it dawned upon me yesterday why its not possible :
if the racks are to big, as soon as you heel over they would dig in and slow you down, thats why someone stuck a hull at either end and called it a trimaran
- thats my theory anyway...
Pretty much everything about sailing fast is covered in Frank Bethwaite's "High Performance Sailing". Not focused on pure straight-line speed, but rather getting around a race course as fast as possible, but nevertheless it's still "the book", IMHO.
I thought it might be kind of fun to be the one shmoe in a Laser setting the benchmark speed for everyone to come (even if it's only 4.8 knots or so). It could be the only time I'd have a shot at a record other than something like number of capsizes in a race or something. . . ;-)
You're not exaggerating. In the late 1980s, the 18 Foot Skiffs were unrestricted and had 22 foot wide wings the crew could trap off. Masts were up to 43 feet tall (actually one had a 45 footer) on a carbon fibre hull about 78kg from memory.
When they had the "worlds" in a location known for steady winds, they extended the racks/wings until Brownie got Bradmill's wings measuring 30 feet (9m) from side to side. Then of course they were trapping off that. The main and spinnaker were similar in size to a boat around 35-40 feet long. He won.
As Phosphor says, they became impractical. On more resrticted waters, the big wings made the boat so hard to sial and slow to tack they didn't work. The boats were so expensive the class almost died. Rule changes were brought in, restricting rig size, wing width and hull designs and a smaller, skinnier boat started to dominate. As Geoff says, much of this is in High Performance Sailing but that leaves out the fact that the Bethwaite boats were the only permitted hulls that fitted the restrictions that were introduced.
The moral is that the idea that making boats faster will make them more popular is rubbish.....it's been proven many times before but people just don't like to look at the facts. That's why the simple, cheap and humble little Laser is such a huge class.
Making a sail larger but lower in aspect ratio (which is the ratio between the width and the height) is very innefficient.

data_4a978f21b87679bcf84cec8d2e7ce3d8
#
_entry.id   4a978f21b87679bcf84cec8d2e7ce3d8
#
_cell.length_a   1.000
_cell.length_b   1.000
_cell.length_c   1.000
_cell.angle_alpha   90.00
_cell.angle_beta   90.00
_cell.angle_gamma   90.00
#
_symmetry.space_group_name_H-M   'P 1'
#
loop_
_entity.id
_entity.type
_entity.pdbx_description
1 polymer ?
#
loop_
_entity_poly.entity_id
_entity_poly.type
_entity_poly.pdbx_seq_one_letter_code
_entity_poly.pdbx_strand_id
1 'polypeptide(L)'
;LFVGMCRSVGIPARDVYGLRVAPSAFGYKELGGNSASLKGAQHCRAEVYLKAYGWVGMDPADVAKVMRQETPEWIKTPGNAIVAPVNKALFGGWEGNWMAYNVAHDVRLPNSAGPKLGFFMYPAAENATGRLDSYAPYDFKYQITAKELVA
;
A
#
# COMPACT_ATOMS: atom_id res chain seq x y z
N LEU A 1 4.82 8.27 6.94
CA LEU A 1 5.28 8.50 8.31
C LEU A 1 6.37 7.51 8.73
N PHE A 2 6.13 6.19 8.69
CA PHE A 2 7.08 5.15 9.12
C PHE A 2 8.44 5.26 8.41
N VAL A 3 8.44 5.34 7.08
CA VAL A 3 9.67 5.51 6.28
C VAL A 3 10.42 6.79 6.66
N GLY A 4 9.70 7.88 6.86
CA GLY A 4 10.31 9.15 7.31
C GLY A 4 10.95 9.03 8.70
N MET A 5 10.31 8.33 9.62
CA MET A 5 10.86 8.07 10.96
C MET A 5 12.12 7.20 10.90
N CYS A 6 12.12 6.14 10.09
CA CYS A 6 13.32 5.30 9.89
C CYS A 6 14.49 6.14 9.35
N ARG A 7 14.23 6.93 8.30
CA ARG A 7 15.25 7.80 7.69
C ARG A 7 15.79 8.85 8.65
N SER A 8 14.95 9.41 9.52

I'm no aerodynamacist but I've been through books on the physics of sailing etc and corresponded with a sailor who is also an aerodynamacist for Boeing. There's lots of different ways of explaining how sails work (see the NASA site if you're interested) but basically they work by changing the direction of the wind flowing over them, from front to back.
Now the thing is, by the time the wind has got to the back part of the sail - the part you'd extend by making the boom longer - the sail has already turned the wind. The wind is already flowing in line with the sail. Adding more sail out the back isn't going to turn the wind any more so it won't create any more power.
The exception is square running when the wind isn't flowing over the sail, and then low-aspect sails are actually efficient. But then you also have to drag them upwind.
I've been taught (and learned from experience) that the beam reach is the fastest. It has a 50:50 mix of lift from the sail and pushing from the wind. Broad reaches are too close to a run, the slowest point of sail.
In addition to the other reason(s) pointed out already, it would be more effective to move the sail area up as opposed to back (More wind velocity the higher you go) and moving towards a higher aspect ratio. Next would be to work on the most efficient sail plan shape, which the America's Cup boats are showing is not a pointy head, but a fat head shape.
Did anyone see the on-line, real time ISAF laser worlds at www.traxu.com ?? All the boats were fitted with GPS transmitters so we could watch their heading, speed, tracks etc. They were regularly doing over 6knots upwind and about 9-10 downwind. I don't know what the wind speed was. Interesting to see they mostly went pretty well straight downwind and not much curving. Maybe they were constantly planing or not many waves ?
Also interesting to see a few stuff ups - CHN woman in radials in second place at top mark then suddenly went haywire on the bear away - dropped the mainsheet ?? tangle ? Even the experts eh ?
The interface works well and the races are quite entertaining with many lead changes. Towards the end of the Radial race you can 'see' the last place boat capsize close to the finish (my interpretation).
As has been pointed out, it's also interesting to see the different strategies.